DEC and NYWEA are sponsoring the 2023-2024 “Create a Watershed Super Hero” (PDF) Poster Contest for middle school students. Fourteen winners will have the honor of having their artwork in a 2025 calendar distributed across New York State. The deadline for submitting posters is January 12, 2024.
Poster Contest Theme
What you do at home and in your community affects everyone downstream. This poster contest is meant to encourage students to learn about their role in the watershed they live in and how to conserve and protect our water resources, now and for future generations.
All Middle School students (Grades 6-8) in New York State public and private schools are eligible to enter the poster contest. One student per poster. Deadline for receipt of posters is Friday, January 12, 2024.» Continue Reading.
The Adirondack Park Agency (APA) and Department of Environmental Conservation (DEC) have teamed up to formally interpret an important guideline in the Adirondack Park State Land Master Plan (Master Plan) that deals with the mileage of roads allowable in Wild Forest areas of the Adirondack Forest Preserve. This is a high stakes action by these agencies because of the potential to significantly expand the mileage of roads open to motor vehicles in all corners of the Forest Preserve.
There is no greater impact to a wild area than a road. From the fact that motor vehicles travel on roads at high speeds to the fact that roads are conduits for invasive species, the impacts of roads are undeniable. Roads change and fragment forest habitats, impact wildlife travel pathways, and impact streams, rivers, and wetlands that they cross and border. They are also extremely expensive for the DEC to maintain and repair.
Gov. Kathy Hochul’s proposed $237 billion state budget did not include carve-outs for visitor safety and management for the Adirondack and Catskills parks in the $400 million environmental protection fund. The state Department of Environmental Conservation has said the money is still available for those items, but Commissioner Basil Seggos noted in his testimony last week that there are differences in opinion over whether an earmark is needed.
Several Adirondack Park organizations called for the line item to be restored. Some, including the Adirondack Mountain Club, also called for it to be boosted from last year’s $8 million to $10 million.
On January 20, 2023, Protect the Adirondacks filed a lawsuit challenging the reconstruction by the Department of Environmental Conservation (DEC) of a previously closed and reclaimed road in the High Peaks Wilderness Complex. DEC’s road construction activity in the High Peaks violates the Adirondack Park State Land Master Plan (Master Plan) which prohibits roads in Wilderness areas.
The eminent, late biologist and ecologist E.O. Wilson urged that the nations of the world protect 50% of the lands, freshwaters and oceans under their jurisdiction in order to slow the loss of habitats and species dependent on them, including humans whose livelihoods completely depend on the health of fisheries, forest products and other natural ecosystems. At the same time, E.O. Wilson’s goal would accelerate carbon sequestration within the rich, but shrinking carbon sinks of coastal eelgrass beds, mangrove swamps, ocean surfaces and inland forests. Habitat protection and climate mitigation are inextricably linked, he taught us.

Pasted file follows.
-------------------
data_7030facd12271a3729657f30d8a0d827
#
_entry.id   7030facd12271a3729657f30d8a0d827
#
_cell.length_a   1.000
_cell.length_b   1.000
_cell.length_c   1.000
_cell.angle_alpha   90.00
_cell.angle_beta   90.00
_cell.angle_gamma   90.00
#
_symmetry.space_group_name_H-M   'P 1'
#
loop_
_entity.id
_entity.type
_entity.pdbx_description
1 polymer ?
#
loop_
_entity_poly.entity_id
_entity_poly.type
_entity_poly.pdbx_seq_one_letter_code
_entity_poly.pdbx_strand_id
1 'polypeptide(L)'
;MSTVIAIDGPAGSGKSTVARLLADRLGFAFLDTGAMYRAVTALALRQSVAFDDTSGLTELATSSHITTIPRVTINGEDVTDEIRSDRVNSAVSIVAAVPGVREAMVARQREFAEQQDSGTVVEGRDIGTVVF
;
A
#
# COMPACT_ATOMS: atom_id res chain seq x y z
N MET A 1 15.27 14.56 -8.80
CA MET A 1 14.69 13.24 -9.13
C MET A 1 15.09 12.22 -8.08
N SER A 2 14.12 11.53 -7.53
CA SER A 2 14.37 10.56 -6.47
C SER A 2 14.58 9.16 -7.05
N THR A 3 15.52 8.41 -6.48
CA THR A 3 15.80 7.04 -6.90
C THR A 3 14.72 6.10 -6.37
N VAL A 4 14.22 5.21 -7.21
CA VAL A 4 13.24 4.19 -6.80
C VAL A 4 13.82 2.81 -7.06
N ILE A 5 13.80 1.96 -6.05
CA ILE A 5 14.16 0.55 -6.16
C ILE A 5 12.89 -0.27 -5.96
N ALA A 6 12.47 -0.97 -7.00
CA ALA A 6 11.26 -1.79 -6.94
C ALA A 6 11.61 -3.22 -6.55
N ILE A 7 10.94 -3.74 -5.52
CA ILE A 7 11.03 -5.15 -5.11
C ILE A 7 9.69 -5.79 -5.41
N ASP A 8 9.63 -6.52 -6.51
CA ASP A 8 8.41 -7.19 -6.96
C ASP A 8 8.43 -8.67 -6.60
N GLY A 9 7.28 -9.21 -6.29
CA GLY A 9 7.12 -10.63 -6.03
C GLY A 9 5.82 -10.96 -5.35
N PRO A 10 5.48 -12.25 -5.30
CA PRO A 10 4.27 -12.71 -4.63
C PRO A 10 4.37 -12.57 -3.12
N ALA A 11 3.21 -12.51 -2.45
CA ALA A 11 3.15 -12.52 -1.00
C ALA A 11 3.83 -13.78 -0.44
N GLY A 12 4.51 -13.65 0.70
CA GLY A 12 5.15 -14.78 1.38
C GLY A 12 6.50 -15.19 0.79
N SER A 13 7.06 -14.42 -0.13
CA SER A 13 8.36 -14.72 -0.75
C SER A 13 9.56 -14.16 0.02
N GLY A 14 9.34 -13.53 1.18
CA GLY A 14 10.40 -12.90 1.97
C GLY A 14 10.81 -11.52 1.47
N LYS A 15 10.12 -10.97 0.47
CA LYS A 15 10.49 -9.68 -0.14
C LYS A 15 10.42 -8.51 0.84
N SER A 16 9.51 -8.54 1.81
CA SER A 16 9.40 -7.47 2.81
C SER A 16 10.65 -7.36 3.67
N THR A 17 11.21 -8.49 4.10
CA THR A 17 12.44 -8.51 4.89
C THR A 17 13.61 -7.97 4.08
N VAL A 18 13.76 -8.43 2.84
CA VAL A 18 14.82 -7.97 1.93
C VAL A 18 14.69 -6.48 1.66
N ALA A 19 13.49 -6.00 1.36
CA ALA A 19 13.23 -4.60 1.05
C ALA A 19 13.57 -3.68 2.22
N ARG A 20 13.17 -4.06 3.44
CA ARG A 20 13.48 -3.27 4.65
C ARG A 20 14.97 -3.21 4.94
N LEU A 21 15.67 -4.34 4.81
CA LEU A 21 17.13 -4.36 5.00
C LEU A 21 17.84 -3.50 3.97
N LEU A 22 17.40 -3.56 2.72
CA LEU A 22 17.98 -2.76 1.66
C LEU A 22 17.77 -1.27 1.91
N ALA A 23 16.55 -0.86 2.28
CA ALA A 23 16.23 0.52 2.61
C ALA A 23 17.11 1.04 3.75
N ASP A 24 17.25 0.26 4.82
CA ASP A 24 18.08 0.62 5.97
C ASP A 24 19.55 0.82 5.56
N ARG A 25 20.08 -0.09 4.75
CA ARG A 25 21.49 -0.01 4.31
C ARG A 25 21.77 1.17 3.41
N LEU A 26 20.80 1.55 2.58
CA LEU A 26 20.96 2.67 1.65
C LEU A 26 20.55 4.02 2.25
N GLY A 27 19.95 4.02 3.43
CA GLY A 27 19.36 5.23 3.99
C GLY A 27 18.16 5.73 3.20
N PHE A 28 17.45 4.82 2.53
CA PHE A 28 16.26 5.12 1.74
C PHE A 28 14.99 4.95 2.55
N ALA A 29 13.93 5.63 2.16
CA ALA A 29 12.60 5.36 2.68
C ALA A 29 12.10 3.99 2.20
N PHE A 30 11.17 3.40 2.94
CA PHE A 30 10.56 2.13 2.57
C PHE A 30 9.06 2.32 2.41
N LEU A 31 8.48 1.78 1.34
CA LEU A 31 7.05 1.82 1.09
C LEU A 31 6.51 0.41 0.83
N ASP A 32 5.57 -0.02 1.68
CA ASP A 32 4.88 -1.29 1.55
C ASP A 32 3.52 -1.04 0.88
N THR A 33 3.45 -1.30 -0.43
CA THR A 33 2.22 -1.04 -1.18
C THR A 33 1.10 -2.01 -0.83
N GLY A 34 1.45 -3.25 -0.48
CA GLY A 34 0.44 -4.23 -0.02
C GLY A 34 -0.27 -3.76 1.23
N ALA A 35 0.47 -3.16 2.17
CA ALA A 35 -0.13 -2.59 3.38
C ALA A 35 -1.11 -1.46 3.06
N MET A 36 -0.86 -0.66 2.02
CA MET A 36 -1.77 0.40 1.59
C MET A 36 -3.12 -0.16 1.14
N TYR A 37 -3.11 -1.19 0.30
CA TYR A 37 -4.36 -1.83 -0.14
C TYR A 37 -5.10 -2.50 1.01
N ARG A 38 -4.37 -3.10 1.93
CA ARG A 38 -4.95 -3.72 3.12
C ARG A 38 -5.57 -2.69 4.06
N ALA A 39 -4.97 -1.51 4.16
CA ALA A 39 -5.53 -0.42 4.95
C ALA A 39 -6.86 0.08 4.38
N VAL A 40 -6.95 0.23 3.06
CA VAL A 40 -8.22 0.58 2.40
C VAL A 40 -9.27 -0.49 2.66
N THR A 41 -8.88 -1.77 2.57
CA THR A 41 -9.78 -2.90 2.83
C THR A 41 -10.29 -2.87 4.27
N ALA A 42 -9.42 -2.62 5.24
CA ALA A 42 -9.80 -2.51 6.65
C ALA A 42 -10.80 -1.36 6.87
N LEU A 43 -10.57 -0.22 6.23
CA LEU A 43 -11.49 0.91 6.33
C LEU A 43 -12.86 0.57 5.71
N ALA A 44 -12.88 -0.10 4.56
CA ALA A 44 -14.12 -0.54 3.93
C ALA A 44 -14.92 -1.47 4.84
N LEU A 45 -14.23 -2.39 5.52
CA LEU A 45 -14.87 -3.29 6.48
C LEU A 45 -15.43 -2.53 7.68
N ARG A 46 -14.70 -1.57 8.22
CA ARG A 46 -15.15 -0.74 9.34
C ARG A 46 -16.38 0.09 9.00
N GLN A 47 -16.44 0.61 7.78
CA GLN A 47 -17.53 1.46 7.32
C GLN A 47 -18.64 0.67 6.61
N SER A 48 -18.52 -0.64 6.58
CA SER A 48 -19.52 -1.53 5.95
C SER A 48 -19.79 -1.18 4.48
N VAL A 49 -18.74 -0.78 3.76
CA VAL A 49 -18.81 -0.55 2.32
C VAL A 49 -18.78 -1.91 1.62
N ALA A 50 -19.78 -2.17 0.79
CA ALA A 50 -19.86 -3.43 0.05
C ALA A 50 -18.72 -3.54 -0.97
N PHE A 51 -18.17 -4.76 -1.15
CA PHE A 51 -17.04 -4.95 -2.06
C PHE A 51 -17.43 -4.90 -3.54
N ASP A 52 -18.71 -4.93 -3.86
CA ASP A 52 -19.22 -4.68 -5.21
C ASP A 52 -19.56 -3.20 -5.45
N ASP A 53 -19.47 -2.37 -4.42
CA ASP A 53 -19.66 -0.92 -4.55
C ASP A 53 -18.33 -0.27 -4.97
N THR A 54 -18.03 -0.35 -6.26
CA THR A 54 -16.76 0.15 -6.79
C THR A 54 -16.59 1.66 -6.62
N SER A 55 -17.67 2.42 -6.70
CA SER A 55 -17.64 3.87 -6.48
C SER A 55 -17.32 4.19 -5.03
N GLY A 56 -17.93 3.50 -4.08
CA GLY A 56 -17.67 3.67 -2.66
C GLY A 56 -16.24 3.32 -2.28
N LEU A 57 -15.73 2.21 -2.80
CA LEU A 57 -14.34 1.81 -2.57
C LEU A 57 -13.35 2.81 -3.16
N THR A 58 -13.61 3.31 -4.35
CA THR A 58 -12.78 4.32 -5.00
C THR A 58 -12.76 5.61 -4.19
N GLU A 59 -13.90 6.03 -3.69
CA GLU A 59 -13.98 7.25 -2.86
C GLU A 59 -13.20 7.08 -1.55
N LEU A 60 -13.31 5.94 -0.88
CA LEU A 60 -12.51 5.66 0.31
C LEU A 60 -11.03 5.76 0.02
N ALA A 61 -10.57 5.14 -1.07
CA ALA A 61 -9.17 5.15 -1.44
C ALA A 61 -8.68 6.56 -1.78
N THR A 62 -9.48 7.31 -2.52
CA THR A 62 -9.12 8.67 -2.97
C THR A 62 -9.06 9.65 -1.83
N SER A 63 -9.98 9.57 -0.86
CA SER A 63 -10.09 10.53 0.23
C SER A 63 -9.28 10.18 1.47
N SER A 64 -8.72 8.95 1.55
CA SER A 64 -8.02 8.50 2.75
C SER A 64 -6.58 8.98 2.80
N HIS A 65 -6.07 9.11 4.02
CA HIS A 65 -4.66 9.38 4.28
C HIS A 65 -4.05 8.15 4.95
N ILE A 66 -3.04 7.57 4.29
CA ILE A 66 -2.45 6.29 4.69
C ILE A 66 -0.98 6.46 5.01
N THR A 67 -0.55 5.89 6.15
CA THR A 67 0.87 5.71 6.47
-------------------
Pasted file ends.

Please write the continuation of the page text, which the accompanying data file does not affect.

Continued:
The Adirondack Park Agency gave its stamp of approval for an RV campground in the town of Mayfield at is monthly meeting last week. It also sent out to public comment plans for an expanded boat launch and a beach closure in Broadalbin, about seven miles from where the campground is planned.
The Department of Environmental Conservation (DEC) recently issued a Request for Proposals (RFP) for development of a “Visitor Use Management” Plan for the Central High Peaks Wilderness Area in the Adirondack Park and the Kaaterskill Clove/Route 23A corridor of the Catskill Park. The RFP marks a major step forward in DEC’s efforts to evaluate and address a series of impacts to the natural resources, the visitor experience, and public safety due to high recreational use in these two popular destinations on the Forest Preserve.
In anticipation of a busy hiking season, state Department of Environmental Conservation Commissioner Basil Seggos took a trip up to the Adirondacks last week to recap all the visitor management initiatives DEC and partners have implemented.
“This is paradise,” Seggos said. “This is New York’s Yellowstone, and New Yorkers have discovered that.”
Harmful algal blooms – or HABs – are formations of cyanobacteria, which can rise to the water’s surface under the right conditions. While HABs have the potential to turn toxic, toxins have not been detected in the Lake George HABs. The HABs on Lake George continued in the Harris Bay area and in November the confirmed blooms included some around Cotton near Bolton Landing, according to the DEC map.
Last week, we saw news that Governor Kathy Hochul instructed state agencies to develop and submit plans for greater transparency. This is good news and welcome news. I’ve watched over the decades as state agencies have restricted more and more of what was once basic and easily accessible public information.
The administration of former Governor Andrew Cuomo was the worst from a public information standpoint, and state agencies, which were often managed by his political appointees in the image and temperament of the former Governor, shared the former Governor’s desire to control all public information. Under Cuomo, state agencies required Freedom of Information Law (FOIL) requests for just about everything, and then they dragged out the response time for these requests like no other.